The new issue of American Spectator is out with a rave review of Stephen Meyer’s Signature in the Cell. Writer Dan Peterson opens with the revelation that this book wasn’t just good — it was a game-changer: When I learned that Dr. Stephen Meyer had written a new book on the evidence of design displayed in living cells, I expected to be impressed by it. I wasn’t prepared to have my mind blown — which is what happened. We’ve heard before that Dr. Meyer’s book is more than dangerous to the Darwinist case; it’s comprehensive and devastating: Meyer’s argument is a comprehensive one, rooted in multiple scientific and philosophical disciplines, and he is perhaps uniquely qualified to make it. His background is in physics and Read More ›
Robert Deyes continues his chapter by chapter analysis of Signature in the Cell at Uncommon Descent. Amidst the many memories that I cherish from my college undergraduate years are the get-togethers that friends and I would have to discuss the core textbook principles of molecular biology. Benjamin Lewin’s Genes IV stands out as one of the treasured resources we would pour over as we searched for the facts on the makeup of life. Perhaps most often visited amongst our topics of discussion were those of eukaryotic transcription and translation principally because for all of us there was something deeply unsettling about the naturalistic foundations upon which the emergence of these processes had been presented. So unsettled were we that we could Read More ›
Stephen Meyer was recently on Coast to Coast with George Noory explaining the arguments in his book, Signature in the Cell, where he discussed the scientific evidence from such fields as biology, physics, chemistry, and cosmology. For three hours, Dr. Meyer explained how these new discoveries have outstripped the Darwinian approach, which never addressed where first life came from. You can listen to the entire show (subscription required) or excerpts (free!) here.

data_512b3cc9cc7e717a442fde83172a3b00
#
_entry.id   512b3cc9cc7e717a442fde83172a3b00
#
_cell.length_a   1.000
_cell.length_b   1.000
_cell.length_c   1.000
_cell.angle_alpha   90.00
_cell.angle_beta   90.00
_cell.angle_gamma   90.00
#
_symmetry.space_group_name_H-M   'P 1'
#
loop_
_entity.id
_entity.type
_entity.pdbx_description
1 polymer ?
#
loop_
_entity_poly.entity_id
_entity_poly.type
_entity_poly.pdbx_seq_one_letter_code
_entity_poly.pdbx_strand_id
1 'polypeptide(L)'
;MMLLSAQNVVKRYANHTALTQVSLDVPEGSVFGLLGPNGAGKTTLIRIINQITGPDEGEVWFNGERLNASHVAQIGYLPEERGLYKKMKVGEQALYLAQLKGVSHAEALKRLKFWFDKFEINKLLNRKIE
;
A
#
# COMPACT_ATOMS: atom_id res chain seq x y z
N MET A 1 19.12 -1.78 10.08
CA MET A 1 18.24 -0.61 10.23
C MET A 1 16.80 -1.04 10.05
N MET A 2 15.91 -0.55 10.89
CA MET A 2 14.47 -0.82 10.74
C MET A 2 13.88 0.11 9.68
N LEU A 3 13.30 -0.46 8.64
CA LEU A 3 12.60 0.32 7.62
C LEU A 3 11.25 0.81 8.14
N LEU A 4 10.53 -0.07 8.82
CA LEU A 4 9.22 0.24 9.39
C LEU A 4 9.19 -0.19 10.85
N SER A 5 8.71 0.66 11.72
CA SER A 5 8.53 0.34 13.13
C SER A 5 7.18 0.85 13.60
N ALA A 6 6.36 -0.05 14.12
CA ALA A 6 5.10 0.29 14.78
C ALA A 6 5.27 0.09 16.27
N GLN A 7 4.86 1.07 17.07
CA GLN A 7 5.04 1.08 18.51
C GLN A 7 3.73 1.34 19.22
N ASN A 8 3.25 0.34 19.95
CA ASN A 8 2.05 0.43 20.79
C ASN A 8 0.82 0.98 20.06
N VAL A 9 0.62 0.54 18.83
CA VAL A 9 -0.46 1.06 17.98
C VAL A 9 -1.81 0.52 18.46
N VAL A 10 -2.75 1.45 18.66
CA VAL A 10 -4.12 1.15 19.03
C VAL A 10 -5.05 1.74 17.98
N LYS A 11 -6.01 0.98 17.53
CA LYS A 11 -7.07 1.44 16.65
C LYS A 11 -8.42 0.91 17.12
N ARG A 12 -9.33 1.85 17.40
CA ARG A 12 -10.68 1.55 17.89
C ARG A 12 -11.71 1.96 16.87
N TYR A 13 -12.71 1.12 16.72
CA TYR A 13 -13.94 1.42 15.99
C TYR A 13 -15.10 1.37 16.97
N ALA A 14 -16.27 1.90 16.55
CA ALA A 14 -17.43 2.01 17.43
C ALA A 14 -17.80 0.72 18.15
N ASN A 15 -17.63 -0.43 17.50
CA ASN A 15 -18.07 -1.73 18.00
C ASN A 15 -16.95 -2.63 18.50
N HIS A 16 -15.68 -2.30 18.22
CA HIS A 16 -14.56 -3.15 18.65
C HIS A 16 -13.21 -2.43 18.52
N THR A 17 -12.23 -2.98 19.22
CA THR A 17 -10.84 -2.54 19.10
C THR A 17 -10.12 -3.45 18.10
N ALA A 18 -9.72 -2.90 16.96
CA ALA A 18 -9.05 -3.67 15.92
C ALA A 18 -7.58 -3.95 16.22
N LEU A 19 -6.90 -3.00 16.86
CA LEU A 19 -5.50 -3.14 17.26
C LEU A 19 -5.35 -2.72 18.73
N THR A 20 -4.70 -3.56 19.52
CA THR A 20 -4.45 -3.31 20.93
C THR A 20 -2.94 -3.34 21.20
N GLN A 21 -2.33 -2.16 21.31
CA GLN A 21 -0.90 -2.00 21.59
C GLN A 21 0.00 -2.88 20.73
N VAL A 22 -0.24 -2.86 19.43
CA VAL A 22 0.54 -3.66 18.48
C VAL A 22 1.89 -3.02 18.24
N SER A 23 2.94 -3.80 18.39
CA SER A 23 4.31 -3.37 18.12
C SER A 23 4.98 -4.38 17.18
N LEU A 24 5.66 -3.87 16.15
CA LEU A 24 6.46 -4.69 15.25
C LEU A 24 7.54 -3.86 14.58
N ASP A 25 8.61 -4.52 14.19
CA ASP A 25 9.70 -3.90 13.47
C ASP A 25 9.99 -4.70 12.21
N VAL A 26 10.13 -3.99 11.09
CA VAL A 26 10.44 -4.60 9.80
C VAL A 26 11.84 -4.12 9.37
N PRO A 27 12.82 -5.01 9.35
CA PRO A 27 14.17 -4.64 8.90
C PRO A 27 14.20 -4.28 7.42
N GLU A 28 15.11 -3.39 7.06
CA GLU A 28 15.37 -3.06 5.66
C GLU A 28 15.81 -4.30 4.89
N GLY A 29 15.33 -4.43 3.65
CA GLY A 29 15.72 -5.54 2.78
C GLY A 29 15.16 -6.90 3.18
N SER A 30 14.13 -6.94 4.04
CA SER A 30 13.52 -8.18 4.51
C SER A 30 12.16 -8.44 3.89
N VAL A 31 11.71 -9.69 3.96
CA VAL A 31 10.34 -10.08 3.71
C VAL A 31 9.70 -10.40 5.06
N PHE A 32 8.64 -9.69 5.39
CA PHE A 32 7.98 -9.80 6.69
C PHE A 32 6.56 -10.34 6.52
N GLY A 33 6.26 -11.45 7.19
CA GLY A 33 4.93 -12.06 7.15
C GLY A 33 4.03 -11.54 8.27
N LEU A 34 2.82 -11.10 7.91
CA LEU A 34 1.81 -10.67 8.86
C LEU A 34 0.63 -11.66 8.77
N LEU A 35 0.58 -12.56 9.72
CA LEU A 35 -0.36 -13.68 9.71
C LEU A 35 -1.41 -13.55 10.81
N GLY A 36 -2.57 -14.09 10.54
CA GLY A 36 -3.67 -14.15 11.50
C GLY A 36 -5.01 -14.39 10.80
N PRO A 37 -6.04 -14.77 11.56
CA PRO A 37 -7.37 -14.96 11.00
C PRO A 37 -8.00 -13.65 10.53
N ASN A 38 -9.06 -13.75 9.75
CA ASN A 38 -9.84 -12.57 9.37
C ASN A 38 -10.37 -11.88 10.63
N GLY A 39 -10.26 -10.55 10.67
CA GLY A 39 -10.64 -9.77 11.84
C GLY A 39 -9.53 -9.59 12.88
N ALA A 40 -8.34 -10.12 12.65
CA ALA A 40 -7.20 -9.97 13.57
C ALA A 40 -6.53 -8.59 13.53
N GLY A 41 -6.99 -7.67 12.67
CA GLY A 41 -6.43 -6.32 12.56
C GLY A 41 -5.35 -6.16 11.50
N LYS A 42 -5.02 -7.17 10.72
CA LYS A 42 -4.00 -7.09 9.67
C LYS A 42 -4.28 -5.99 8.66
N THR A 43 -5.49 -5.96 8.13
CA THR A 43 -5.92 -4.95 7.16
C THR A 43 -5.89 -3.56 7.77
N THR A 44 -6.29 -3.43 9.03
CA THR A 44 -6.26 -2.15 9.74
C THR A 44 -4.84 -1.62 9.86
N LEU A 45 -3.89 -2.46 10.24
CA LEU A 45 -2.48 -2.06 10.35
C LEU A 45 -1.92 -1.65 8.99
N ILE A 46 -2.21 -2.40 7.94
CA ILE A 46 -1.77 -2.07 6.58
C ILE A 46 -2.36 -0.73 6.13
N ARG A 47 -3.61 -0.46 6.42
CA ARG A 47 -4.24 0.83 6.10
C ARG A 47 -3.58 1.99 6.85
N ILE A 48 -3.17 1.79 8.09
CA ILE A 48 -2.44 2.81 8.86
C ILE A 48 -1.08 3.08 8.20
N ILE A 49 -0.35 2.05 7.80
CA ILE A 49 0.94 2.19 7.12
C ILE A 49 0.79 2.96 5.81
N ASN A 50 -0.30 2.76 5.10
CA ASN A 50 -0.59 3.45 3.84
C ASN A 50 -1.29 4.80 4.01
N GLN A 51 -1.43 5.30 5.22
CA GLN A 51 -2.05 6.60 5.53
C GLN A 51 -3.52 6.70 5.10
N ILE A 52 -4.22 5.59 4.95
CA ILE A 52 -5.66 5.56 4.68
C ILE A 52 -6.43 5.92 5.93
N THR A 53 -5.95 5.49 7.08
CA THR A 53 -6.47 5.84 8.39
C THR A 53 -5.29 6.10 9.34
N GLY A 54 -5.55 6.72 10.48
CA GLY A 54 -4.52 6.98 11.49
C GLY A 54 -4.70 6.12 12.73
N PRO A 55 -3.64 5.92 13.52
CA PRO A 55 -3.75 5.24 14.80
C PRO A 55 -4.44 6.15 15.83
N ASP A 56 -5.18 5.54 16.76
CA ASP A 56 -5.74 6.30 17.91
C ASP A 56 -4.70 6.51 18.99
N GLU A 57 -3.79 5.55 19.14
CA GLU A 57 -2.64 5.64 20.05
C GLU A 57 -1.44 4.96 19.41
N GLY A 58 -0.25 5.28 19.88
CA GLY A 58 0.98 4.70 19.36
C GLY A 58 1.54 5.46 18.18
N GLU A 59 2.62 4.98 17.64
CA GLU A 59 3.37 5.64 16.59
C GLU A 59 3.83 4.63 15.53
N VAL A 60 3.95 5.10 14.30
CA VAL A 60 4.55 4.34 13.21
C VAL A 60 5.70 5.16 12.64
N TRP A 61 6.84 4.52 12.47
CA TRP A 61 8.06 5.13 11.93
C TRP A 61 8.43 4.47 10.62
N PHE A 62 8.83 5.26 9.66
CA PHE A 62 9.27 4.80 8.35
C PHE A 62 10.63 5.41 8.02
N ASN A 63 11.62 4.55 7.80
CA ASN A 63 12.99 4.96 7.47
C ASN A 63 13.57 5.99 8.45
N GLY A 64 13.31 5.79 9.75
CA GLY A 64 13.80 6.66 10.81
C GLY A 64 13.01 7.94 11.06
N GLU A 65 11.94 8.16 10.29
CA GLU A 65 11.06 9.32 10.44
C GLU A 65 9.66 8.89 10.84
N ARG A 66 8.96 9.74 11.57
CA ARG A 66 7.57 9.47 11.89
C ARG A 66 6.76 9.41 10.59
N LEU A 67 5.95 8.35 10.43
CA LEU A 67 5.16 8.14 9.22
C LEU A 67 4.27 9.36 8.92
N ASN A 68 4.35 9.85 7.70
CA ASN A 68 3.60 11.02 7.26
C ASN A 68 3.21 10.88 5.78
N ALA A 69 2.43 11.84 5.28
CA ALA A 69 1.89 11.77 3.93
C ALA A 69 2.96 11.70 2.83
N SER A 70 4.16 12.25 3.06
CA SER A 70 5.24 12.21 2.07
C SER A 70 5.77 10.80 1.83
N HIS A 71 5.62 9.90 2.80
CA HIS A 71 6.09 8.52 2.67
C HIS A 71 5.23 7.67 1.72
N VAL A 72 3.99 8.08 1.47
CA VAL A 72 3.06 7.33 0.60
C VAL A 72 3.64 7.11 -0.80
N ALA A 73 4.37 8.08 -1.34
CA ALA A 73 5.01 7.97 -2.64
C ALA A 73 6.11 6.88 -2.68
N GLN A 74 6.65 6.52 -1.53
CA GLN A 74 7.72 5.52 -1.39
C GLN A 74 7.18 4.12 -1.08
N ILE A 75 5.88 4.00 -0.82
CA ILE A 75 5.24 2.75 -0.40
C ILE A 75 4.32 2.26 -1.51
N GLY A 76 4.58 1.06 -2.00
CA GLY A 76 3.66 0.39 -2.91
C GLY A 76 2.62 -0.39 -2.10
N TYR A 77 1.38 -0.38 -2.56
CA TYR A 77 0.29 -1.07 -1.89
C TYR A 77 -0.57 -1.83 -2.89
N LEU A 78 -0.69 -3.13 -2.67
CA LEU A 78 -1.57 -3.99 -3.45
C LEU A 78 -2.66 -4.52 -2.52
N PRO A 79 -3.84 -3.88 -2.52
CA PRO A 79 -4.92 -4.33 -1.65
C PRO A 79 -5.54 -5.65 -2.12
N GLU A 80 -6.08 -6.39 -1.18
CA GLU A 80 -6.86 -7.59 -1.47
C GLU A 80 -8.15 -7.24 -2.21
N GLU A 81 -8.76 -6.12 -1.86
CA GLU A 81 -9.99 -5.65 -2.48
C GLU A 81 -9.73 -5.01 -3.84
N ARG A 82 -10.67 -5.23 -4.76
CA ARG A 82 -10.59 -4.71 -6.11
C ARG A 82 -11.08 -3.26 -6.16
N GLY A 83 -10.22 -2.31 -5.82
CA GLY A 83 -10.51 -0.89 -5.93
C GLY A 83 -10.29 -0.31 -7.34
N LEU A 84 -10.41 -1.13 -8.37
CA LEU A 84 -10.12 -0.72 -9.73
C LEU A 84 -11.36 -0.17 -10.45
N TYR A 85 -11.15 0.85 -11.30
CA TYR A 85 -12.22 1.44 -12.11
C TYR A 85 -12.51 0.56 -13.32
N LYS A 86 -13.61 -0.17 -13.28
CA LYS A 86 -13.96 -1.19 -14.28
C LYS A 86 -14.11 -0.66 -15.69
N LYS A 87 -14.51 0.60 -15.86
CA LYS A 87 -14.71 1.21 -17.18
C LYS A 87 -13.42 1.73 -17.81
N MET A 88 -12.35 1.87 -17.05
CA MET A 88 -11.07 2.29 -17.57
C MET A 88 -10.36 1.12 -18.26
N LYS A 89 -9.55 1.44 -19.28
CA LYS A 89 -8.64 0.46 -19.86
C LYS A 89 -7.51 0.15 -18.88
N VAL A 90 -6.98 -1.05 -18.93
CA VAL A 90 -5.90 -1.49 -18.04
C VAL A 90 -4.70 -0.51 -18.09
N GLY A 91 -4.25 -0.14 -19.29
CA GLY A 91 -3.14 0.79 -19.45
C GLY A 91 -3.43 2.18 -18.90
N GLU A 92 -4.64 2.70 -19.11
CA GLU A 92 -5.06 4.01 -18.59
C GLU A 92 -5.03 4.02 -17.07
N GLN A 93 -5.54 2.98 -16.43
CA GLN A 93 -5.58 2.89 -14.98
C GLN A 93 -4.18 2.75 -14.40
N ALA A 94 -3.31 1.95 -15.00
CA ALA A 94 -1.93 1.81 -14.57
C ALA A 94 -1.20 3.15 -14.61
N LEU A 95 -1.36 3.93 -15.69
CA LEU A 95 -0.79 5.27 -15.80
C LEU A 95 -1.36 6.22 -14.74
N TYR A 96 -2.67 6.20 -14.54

Over at Uncommon Descent, Robert Deyes provides a Synopsis Of The Fourth Chapter Of Signature In The Cell. When talking about ‘information’ and its relevance to biological design, Intelligent Design theorists have a particular definition in mind. Indeed they see information as “the attribute inherent in and communicated by alternative sequences or arrangements of something that produce specific effects” (p.86). When the twentieth century American mathematician Claude Shannon laid down his own theory for quantifying information he drew attention to a mathematical relationship that on its surface appeared intuitive. Information as Shannon noted was inversely proportional to uncertainty. That is, the more information we had about our world the less uncertainty there was over the outcome of future events. Shannon also proposed Read More ›
Robert Deyes continues his examinition of SITC over at Uncommon Descent. “Watson, with his wild hair and perfect willingness to throw off work for a Hedy Lamarr film, and Crick, a dapper and no longer especially young fellow who couldn’t seem to close the deal on his dissertation”(p.59). These are the uninspiring words that Stephen Meyer uses to describe the two men who would ultimately unravel the structure of DNA and thus ring in the molecular biology revolution. With the chemical composition of DNA sufficiently well established, the world of science appeared poised for a major shake-up in its understanding of heredity. Still, the road of discovery up until that time had been anything but a ‘walk in the park’. While important Read More ›